The crisis has struck us, and it’s still underway. We don’t know when it will be over, and it brought forward many things we weren’t prepared for. Nobody could predict this kind of scenario. Effects range from loss of human life, movement restrictions, production decline, and uncertainty, to guessing what awaits us in the aftermath of the crisis.

Apart from the human tragedy, the implications for businesses are severe. The shares around the globe took a massive blow, with some stock markets, either closing or recording their worst days in decades. Just take the example of Dow Jones Industrial Average, FTSE, and Nikkei. They all suffered sharp falls since the outbreak began in China last year, with Dow Jones dropping almost 3,000 points. All in all, global stocks have suffered a downturn of around 25% during what is now called the 2020 Stock Market Crash. 

Many experts, including the Chairman of Federal Reserves, predict another period of recession, which will curb economic growth and market demand. Goldman Sachs warned US GDP might shrink by 24% in the next quarter of 2020. If the prediction materializes, it would be a drop 2.5 bigger than any other drop in the history of the country. Europe’s annual GDP growth, on the other hand, could decline by 5.6%. This is all seriously bad news for entrepreneurs and investors across industry sectors.   

The winds of economic change and government response 

One thing is for sure— nothing will be the same as it was before the crisis. We’re bound to operate in a different market, economy, and industry landscape, with diverse consumers as well. I’m not using the word “worse” deliberately. Namely, it’s not a foregone conclusion that the worsening of the business climate will be the only consequence of the crisis. Some industry sectors are enduring strong hits, while others pursue new growth and expansion opportunities. To be direct, everything will be significantly different from this point on. 

And we already see many signs of this change. Central banks in countries like the UK and the US have reacted by cutting interest rates almost to zero (0.10% and 0.25% respectively). Such measures are expected to lessen the negative impact of the pandemic and stimulate economic activity. To be more precise, this decisive response is poised to encourage borrowing and reinforce spending habits, enabling businesses to sustain revenue streams. 

Moreover, the US Senate has pumped $2 trillion into the economy by passing a historic aid bill. There’s little doubt many companies will go under, but at least some of them should get a new lease of life thanks to government measures. As for e-commerce, pharmaceutical, logistics/delivery, entertainment streaming, and similar businesses, they have little to worry

about. In fact, they are among the main winners profiting from increased demand for their products and services. HeloFresh delivery firm shares surged by 14.2% due to the expected revenue boost, which could amount to whooping 69%. Walmart has increased worker wages to welcome a spike in consumer demand. Sales of household supplies have quadruped for the Chinese e-commerce goliath 

A look back: revisiting old business lessons 

Ten years ago, I started working in a commerce company. The main target audience segments were the handyman, electricians, and plumbers. My role was to develop an online store, where they could order all the material they required for their work. Back at the time, e-commerce was in its infancy, and even businesses that we typically associate with this sector nowadays didn’t have online shops set up.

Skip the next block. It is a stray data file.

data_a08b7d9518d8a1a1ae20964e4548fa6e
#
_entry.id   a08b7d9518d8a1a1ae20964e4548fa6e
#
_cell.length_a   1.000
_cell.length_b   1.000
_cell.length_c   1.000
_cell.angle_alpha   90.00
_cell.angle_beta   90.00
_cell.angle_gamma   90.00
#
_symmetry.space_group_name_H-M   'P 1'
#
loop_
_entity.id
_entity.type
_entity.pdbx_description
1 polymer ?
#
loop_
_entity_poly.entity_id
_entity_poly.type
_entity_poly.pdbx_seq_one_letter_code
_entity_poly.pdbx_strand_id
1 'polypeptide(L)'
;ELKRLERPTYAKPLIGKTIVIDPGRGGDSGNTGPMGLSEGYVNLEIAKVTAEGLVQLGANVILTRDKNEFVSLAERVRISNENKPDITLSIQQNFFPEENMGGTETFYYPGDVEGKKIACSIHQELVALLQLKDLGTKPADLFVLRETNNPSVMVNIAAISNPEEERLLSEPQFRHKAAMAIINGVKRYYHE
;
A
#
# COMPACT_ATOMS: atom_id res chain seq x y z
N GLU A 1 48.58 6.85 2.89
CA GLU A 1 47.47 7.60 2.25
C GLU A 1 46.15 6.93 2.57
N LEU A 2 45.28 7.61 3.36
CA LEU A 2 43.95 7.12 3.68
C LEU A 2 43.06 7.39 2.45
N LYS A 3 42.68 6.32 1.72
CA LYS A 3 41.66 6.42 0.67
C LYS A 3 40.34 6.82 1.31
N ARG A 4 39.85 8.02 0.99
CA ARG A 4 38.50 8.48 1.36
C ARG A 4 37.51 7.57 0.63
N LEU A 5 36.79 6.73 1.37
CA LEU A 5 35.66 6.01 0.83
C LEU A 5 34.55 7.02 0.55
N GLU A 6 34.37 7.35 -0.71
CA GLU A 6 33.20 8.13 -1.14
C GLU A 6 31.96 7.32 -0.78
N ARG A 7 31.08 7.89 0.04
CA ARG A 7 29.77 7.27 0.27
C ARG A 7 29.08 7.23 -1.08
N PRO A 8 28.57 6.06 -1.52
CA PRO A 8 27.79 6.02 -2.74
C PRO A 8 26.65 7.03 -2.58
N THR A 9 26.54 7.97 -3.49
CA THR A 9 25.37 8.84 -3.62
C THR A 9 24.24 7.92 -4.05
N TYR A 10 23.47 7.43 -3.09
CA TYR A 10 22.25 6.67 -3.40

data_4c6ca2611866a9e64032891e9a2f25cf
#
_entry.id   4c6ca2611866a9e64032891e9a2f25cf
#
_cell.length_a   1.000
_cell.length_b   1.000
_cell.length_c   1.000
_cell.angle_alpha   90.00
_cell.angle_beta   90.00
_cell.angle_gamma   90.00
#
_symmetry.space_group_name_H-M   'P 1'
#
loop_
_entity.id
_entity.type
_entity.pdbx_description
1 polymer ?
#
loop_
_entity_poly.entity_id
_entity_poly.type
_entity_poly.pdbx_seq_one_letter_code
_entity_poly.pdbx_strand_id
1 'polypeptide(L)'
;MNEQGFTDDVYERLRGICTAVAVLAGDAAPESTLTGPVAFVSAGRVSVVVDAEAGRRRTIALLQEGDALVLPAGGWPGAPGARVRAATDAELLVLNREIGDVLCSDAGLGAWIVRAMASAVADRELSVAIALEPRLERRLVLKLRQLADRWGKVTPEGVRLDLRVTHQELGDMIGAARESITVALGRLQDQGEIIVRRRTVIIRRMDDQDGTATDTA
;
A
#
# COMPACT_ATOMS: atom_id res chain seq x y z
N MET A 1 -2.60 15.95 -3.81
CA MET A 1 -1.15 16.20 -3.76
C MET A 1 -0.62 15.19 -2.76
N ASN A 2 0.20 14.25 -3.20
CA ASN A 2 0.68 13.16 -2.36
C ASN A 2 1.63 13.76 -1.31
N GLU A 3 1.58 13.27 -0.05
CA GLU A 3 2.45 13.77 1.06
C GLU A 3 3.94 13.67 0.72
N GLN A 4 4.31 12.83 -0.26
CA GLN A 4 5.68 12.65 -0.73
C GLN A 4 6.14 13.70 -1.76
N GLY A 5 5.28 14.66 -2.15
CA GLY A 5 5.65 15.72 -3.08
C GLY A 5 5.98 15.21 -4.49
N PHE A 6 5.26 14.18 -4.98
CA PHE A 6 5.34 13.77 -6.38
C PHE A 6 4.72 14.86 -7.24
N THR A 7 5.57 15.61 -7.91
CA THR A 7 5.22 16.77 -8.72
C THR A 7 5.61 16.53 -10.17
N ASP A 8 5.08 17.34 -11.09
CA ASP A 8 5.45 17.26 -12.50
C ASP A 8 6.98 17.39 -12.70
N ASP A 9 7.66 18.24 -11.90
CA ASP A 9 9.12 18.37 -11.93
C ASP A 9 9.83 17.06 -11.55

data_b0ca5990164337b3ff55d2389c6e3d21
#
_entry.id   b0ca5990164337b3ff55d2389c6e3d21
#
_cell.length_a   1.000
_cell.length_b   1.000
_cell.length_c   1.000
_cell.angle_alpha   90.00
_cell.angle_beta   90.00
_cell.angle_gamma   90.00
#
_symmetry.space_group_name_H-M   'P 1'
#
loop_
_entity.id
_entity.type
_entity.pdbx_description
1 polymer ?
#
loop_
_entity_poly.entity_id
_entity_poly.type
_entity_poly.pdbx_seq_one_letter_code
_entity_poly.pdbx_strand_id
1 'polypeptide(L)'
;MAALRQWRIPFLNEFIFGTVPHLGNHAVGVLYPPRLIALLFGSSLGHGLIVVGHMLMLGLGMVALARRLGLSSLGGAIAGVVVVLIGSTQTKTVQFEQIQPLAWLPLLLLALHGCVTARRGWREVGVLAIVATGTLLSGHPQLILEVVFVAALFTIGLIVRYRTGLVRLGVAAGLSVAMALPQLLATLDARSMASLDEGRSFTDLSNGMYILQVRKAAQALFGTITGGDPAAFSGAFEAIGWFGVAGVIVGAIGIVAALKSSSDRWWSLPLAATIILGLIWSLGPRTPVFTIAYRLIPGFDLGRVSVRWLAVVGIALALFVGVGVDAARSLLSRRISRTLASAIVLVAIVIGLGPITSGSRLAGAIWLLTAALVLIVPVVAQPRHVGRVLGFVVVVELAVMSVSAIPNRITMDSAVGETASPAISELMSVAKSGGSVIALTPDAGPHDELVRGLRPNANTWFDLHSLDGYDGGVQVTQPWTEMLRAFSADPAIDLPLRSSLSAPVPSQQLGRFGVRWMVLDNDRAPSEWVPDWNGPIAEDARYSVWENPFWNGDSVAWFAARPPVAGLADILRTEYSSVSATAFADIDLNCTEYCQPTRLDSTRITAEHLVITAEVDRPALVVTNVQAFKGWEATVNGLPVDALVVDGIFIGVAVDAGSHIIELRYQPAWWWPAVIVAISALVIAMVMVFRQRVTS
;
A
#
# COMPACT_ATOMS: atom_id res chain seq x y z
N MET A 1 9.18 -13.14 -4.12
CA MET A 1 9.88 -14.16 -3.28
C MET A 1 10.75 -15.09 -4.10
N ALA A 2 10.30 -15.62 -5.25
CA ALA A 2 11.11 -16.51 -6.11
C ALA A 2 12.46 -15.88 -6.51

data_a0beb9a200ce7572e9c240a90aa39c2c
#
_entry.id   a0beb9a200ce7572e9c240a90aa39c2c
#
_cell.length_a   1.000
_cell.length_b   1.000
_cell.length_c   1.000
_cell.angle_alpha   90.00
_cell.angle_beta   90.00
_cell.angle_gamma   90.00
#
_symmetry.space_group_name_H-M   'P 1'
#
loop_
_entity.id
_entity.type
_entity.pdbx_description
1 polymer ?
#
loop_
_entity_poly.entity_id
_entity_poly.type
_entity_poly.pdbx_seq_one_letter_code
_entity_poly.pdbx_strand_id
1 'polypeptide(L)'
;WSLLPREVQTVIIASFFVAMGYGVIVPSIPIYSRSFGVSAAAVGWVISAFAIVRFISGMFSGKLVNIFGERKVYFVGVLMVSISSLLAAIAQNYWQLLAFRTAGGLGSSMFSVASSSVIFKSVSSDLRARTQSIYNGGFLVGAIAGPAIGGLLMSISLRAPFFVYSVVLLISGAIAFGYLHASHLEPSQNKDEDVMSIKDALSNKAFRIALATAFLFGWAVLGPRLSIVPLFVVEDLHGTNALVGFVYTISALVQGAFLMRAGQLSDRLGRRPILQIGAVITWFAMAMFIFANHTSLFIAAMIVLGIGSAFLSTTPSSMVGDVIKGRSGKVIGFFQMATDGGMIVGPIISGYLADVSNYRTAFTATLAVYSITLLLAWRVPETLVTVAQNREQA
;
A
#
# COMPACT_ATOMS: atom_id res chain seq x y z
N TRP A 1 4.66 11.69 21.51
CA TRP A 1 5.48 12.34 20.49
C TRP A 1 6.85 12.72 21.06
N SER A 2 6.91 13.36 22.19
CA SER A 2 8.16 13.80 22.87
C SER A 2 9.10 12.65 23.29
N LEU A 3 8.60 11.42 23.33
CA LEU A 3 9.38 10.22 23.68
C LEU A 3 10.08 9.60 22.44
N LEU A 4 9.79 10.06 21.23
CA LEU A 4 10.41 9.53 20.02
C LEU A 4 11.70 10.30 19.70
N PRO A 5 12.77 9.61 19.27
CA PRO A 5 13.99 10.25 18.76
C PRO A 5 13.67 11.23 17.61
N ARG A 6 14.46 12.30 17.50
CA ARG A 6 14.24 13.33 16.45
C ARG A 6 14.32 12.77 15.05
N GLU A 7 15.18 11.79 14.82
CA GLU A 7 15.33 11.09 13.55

In order to see our plan through, we had to overcome particular challenges, the chief one being prompting handymen to order everything they need online. These are the people who traditionally-speaking, get their tools and materials at brick-and-mortar stores and depots they are so used to visiting. The path to our ultimate goal wasn’t simple; we’re talking about the year 2009, after all. E-commerce was only gaining initial traction, and online shopping volume was meager. 

After a few months, the regular orders came in, mainly due to our competitive prices offering. We didn’t have any labor, storage space, or business premises-related costs. In a matter of a year, we gained a steady influx of customers. The motivation behind online shopping was clear. In terms of prices, we were competitive, and later on, it turned out that free delivery to home address was one of the key factors driving orders. 

To be clear, these were some bulky goods, so proper vehicles and workers for its transportation and handling were required. One of the situations I like to restate was when one handyman ordered a truck full of electric and plumbing equipment to the address of a property that he was working on. When we delivered everything, the man was utterly delighted because he didn’t have to worry about the logistics and transportation of goods to the site. He only brought his tools with him, and he was good to go right away. 

Did you think about offering your products and services online? Well, in case you need support to pull this tactic off, contact us.  

Internet as our saving grace 

In times of crisis, the internet is one of the rare places where growth occurs. 

Everyone in a position to adapt quickly has already done it or started deploying business solutions. This isn’t just an opportunity for those with big supply chains, but people who own small businesses— bakeries, flower shops, restaurants, fast-food venues, convenience stores, etc. They all try their best to save their companies and jobs and see the internet as salvation. 

It’s evident to me that in the past few weeks, there has never been a more significant number of banners with the message “buy online”, “deliver to home address”, “ buy online safely”. Movement restrictions and the fear of the virus that is still raging have forced consumers to seek alternative avenues to products and services they need.